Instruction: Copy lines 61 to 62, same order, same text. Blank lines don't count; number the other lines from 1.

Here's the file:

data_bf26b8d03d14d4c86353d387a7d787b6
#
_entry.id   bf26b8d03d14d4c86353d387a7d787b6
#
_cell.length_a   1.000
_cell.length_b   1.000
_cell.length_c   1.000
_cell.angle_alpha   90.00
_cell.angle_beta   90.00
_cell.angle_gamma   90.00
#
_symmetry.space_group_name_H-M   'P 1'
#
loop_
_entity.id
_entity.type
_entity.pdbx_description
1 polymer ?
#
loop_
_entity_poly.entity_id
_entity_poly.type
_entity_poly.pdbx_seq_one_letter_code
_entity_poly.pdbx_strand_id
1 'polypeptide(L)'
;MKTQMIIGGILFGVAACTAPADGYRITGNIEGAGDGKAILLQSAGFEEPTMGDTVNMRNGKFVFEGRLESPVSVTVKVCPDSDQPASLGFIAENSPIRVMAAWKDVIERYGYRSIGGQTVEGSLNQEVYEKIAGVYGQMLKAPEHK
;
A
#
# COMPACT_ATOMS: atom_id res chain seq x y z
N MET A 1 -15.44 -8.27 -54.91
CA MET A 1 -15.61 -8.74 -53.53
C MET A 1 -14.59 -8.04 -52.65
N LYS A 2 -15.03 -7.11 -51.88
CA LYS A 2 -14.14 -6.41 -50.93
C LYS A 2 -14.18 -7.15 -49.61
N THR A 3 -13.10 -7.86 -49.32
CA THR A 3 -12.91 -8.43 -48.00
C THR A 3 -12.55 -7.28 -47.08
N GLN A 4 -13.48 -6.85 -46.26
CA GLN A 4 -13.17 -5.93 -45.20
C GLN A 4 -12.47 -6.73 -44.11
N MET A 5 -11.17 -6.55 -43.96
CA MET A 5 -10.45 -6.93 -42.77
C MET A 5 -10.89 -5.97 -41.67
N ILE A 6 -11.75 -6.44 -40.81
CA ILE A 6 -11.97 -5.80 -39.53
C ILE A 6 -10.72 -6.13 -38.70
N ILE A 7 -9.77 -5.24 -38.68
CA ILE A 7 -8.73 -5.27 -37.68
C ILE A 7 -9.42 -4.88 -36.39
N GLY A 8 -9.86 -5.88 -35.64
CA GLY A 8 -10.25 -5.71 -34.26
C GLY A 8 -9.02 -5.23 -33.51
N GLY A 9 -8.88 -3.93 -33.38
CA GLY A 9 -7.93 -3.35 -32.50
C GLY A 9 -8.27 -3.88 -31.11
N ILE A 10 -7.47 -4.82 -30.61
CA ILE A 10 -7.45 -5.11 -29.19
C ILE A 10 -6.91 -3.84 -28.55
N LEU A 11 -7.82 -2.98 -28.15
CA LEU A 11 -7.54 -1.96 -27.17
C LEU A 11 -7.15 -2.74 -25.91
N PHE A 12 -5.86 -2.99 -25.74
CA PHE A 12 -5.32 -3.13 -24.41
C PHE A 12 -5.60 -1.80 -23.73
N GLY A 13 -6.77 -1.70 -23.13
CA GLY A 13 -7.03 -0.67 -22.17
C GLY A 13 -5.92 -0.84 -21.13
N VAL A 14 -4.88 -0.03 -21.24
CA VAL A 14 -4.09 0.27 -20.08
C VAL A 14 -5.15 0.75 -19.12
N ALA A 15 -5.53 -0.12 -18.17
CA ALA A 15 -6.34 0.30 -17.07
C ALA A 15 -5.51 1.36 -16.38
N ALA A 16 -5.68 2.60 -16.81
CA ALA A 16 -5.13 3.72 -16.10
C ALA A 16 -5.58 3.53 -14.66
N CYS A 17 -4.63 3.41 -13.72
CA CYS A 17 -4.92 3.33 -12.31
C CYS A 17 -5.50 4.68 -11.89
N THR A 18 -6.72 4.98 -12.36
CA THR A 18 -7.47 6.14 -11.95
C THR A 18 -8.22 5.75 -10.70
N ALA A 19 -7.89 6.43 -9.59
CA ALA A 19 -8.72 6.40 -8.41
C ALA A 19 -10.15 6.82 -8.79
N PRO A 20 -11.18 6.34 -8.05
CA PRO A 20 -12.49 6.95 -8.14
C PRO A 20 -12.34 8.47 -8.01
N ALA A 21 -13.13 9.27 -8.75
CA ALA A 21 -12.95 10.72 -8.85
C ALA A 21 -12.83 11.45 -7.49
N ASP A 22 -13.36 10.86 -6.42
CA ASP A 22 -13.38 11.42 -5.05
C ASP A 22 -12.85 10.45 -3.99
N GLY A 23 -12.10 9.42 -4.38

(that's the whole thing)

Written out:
N LEU A 11 -7.82 -2.98 -28.15
CA LEU A 11 -7.54 -1.96 -27.17